By Clarence Yu MR. Big, the hard rock supergroup that formed in the 1980's and yielded the hits "To Be With You" and "Green Tinted Sixties Mind" has reunited. The band is comprised of bassist Billy Sheehan (of Talas and David Lee Roth Band fame), guitarist Paul Gilbert (formerly Racer X), drummer Pat Torpey (formerly of The Knack) and singer Eric Martin. The group debuted with their eponymous album in 1989. This album laid the groundwork for their distinct sound: crunching, shredding guitars, precision-pounded drums, booming bass and raspy melodic vocals. Soaring choruses combined with crunch delighted fans of the band the world over. Wait. This sounds like almost every other band that blossomed out of the 80's under the rock/heavy metal genre. What differentiated Mr. Big from other bands of their time was the fact that all of the members had previous successful careers in their own right and that all of them had a knack for writing pop-sensible songs. Eric Martin's (who had a semi-successful solo career beforehand) vocals were rough but really melodic, as if he could pass off as Steven Tyler's younger brother. Pat Torpey was renowned as an excellent session drummer in his own right, outside of the rock circles. Sheehan and Gilbert in particular, known for their work as guitar virtuosos, had a chance to show their songwriting skill, and it showed. Their follow-up album Lean Into It (1991) yielded the number one hit (albeit acoustic) "To Be With You." With the onset of grunge, the band's popularity waned in the United States; however they maintained their popularity in other parts of the world, most notably in Japan, where their fan base is tremendously huge. Paul Gilbert left the band in 1997, replaced by another guitar virtuoso, Ritchie Kotzen (ex-Poison). The band recorded two more albums with Kotzen which were released to the Japan market before finally calling it quits in 2002. Rising tensions and solo ventures (as with all others) reportedly caused the break-up. However, the fact that they lasted this long as a supergroup was testimony that this was no fly by night effort. As of February 2009, the band had announced their reunion with all the original members intact. A tour of Japan is scheduled for June 2009, followed by a possible release of a live DVD. With so many rock revivals, reunions and cross-unions happening, Mr. Big might be riding on a bandwagon, but they are certainly worth your ride as well. Catch this YouTube video of their recent Japanese promotional TV performance of their 1991 song "Daddy, Brother, Lover, Little Boy," and you might catch my drift.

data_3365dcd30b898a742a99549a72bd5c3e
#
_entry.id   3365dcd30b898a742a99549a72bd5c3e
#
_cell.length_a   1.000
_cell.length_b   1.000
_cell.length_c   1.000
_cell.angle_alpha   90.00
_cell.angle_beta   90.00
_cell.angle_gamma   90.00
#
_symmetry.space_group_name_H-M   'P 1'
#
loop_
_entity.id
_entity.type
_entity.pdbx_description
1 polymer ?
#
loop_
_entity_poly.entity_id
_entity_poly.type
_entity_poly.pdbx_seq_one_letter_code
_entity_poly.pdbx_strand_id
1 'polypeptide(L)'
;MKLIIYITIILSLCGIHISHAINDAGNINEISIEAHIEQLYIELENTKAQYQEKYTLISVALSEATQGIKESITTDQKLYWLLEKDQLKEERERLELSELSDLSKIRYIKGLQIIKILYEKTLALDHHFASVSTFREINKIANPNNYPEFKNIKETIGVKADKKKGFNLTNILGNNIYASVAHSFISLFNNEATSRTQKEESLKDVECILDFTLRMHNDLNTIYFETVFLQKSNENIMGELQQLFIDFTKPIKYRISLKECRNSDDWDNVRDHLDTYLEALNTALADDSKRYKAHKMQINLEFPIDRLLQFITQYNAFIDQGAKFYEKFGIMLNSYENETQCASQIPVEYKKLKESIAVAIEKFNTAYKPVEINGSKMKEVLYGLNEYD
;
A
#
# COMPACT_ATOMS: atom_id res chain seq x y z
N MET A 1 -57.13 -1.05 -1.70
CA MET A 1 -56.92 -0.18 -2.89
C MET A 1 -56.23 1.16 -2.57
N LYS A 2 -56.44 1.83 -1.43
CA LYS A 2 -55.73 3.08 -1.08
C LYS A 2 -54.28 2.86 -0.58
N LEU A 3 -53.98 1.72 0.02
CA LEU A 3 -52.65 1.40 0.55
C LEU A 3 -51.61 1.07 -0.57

Recently in Japan Category
I WAS probably the only person in the room who could not understand a thing… but man, these Japanese bands know how to rock! Two hours of walking aimlessly in the cold, cold Tokyo night ("Lost in Translation," literally) before I managed to find a gig in this club called Motion in Shinju-ku district. Apparently, the Japanese are sticklers for time so the gig really started around 7 o'clock as mentioned in the gig listings I got a day earlier. I got in more than two hours later, with three bands left. This band -- whose name the lady at the bar pronounced Suppa Maikuro Panchop -- came on and struck me as quite an acoustic, experimental type. The song started somewhat acoustic all right -- until much later on the entire band went helter-skelter. Here's the video I took of Suppa Maikuro Panchop's performance. etsuko heartfield came on next, appropriately providing a downtempo atmosphere to calm things down. Among the three, this was the band I liked best. From the onset, they reminded me of Sigur Ros with a touch of The Album Leaf -- and I couldn’t resist telling one member that while they strolled past me after their set. Their songs create a collage of sounds from a variety of sources -- that's the bassist right there twiddling on an old cassette player. Thankfully, the band is on MySpace. The last one to play was this band that prefers an acronym of their Japanese name -- OWKMJ (ore wa kona mon janai). I struck a conversation with band leader Reisaburo -- that's him on sax -- in between sets and he told me their last performance was at South by Southwest in Texas! Their music is a mix of prog and psychedelic rock with a hint of punk. Sax and keyboards make for an interesting mix. And there's a reason they're last on the bill because they rocked the house. Thankfully, they have a CD available and thankfully, I had enough yen left in my pocket.